Author: Dr. Arun Karanwal
Lymphoma is a cancer that begins in infection-fighting immune system cells, called lymphocytes. These cells are in the lymph nodes, spleen, thymus, bone marrow, and other body parts.
Two main groups of lymphoma:
- Hodgkin lymphoma (most diagnosed in people aged15-30 years), and
- Non-Hodgkin lymphoma (more common in people aged 50+ years), comprising 80-90% of all lymphomas.
- The most common symptom - firm, painless swelling in a lymph node, often in the neck or armpits but also in the groin (which may cause swelling in the legs or ankles), abdomen (which may cause cramping and bloating), or chest (which may cause coughing, discomfort or difficulty in breathing).
- Other symptoms include night sweats, weight loss, chills, a lack of energy, or itching.
- The most important test is biopsy- from lymph nodes or any other possible site.
- FNAC is not recommended due to non-confirmatory results and lack of material for important tests like IHC or molecular tests.
- Staging requires imaging- USG/CT scan/PETCT scan & bone marrow biopsy.
- Treatment depends on the subtype of lymphoma and its stage of development.
- Some lymphomas grow slowly, and the need for treatment is not urgent like CLL and follicular lymphoma. Others grow quickly and need to be treated as soon as possible after diagnosis.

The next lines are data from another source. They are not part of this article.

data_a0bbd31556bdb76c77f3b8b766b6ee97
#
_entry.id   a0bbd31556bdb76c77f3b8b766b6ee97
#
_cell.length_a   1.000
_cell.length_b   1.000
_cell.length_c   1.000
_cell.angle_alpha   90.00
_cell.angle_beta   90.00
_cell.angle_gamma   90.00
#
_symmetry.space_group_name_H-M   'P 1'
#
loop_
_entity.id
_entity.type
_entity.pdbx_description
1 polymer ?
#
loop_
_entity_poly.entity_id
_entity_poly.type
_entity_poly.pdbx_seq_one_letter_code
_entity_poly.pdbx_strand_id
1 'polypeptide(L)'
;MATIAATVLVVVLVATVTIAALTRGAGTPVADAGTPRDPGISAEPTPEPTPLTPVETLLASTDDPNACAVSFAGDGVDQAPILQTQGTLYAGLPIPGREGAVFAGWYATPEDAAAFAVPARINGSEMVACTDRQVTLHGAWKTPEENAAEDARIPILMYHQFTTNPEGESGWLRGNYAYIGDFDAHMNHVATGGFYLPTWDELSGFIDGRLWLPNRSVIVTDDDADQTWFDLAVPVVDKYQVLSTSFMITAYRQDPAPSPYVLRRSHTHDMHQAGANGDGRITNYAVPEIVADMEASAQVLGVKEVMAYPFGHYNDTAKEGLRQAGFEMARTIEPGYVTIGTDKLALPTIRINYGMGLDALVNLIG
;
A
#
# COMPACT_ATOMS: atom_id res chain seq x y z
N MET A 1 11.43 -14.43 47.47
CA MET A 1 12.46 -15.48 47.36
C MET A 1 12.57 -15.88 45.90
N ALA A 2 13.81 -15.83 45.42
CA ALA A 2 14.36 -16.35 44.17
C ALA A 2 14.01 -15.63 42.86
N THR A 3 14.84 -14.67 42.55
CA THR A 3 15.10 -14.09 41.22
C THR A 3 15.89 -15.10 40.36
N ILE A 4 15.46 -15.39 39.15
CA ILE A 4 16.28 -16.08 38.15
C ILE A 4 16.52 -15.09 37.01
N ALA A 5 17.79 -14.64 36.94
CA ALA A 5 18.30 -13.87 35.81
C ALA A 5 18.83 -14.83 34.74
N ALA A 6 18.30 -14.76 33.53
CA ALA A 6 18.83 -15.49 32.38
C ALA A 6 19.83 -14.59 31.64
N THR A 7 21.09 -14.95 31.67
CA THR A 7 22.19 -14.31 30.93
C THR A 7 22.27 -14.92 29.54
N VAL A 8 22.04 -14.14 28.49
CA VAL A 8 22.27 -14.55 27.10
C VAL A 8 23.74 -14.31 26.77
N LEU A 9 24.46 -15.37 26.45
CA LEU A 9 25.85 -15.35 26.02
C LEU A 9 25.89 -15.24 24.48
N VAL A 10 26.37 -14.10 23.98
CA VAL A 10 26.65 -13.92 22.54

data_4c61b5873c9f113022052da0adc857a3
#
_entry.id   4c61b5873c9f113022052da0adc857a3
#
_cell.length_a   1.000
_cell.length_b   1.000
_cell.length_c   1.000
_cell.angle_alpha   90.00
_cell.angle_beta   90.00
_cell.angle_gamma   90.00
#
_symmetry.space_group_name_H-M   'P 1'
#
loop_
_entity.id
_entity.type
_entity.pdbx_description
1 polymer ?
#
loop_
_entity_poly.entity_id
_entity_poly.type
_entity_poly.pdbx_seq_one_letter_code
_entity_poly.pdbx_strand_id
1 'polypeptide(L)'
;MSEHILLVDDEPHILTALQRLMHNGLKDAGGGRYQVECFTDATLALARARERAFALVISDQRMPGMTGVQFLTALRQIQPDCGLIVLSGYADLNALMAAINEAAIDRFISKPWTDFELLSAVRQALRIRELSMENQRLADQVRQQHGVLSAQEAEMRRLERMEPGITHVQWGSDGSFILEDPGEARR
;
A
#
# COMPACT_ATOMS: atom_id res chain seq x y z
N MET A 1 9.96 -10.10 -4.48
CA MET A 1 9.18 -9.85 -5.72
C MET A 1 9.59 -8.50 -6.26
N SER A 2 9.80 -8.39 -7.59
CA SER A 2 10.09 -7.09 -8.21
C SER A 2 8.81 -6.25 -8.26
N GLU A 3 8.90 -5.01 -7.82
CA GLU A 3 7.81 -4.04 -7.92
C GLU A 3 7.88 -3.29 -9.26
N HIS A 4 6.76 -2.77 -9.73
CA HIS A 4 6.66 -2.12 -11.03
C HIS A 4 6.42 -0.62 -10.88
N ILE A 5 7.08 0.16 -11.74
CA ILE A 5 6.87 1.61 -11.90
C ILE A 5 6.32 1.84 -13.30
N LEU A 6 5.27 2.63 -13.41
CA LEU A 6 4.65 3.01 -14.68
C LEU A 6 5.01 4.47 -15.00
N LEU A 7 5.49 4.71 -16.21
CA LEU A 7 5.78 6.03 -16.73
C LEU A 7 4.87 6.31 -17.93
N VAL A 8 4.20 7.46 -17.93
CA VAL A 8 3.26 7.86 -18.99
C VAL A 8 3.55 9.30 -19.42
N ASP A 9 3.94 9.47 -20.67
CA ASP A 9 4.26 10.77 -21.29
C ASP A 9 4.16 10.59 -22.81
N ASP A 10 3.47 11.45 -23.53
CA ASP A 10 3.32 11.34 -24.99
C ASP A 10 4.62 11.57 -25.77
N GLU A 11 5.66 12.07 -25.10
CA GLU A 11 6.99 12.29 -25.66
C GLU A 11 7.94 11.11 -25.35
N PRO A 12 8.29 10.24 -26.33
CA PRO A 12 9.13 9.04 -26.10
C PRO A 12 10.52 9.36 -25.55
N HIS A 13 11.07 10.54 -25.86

- Chemotherapy, monoclonal antibodies, and immunotherapy are the main forms of treatment.
- Some patients may need additional radiotherapy treatment to achieve better cure results.
- Surgery has no role in lymphoma treatment.
- Stem cell transplantation is used occasionally (for refractory and relapsed cases).
- Lymphoma is very treatable, and the outlook can vary depending on the type of lymphoma and its stage.
- Hodgkin lymphoma- 80 to 90 % cure rates for young patients. For elderly patients, 50 to 60%.
- Non-Hodgkin lymphoma- variable results as per subtype, DLBCL overall results in 60 to 70 %.
- Lymphoma treatment can cause side effects. Talk to your medical team about ways to relieve any symptoms you have.
Taking Care of Yourself
- Also, ask your doctor about changes to your diet and exercise to help you feel better during your treatment. Ask a dietitian for help if you're unsure what food to eat.
- Exercises like walking or swimming can relieve fatigue and help you feel better during treatments like chemotherapy and radiation.
- You might also try alternative therapies like relaxation yoga to help relieve pain.